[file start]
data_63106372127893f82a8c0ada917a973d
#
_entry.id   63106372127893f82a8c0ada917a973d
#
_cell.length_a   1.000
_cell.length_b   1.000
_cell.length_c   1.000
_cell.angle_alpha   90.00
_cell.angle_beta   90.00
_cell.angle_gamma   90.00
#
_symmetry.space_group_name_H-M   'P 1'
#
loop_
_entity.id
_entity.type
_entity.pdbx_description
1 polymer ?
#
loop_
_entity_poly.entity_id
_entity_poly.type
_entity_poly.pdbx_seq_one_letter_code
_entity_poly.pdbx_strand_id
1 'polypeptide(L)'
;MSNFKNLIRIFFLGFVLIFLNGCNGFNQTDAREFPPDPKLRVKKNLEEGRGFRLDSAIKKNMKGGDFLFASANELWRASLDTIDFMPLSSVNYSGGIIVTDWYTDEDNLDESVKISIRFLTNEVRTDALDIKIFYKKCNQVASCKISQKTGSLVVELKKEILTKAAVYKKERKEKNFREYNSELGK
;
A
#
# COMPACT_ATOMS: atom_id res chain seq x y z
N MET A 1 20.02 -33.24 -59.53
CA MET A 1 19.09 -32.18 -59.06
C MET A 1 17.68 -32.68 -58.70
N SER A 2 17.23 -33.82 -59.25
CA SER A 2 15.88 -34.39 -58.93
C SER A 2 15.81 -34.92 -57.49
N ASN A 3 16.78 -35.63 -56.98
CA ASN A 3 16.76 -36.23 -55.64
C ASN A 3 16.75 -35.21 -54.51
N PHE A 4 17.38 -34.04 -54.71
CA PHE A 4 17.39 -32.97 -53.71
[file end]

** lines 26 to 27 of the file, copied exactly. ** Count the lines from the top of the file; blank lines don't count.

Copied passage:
;MSNFKNLIRIFFLGFVLIFLNGCNGFNQTDAREFPPDPKLRVKKNLEEGRGFRLDSAIKKNMKGGDFLFASANELWRASLDTIDFMPLSSVNYSGGIIVTDWYTDEDNLDESVKISIRFLTNEVRTDALDIKIFYKKCNQVASCKISQKTGSLVVELKKEILTKAAVYKKERKEKNFREYNSELGK
;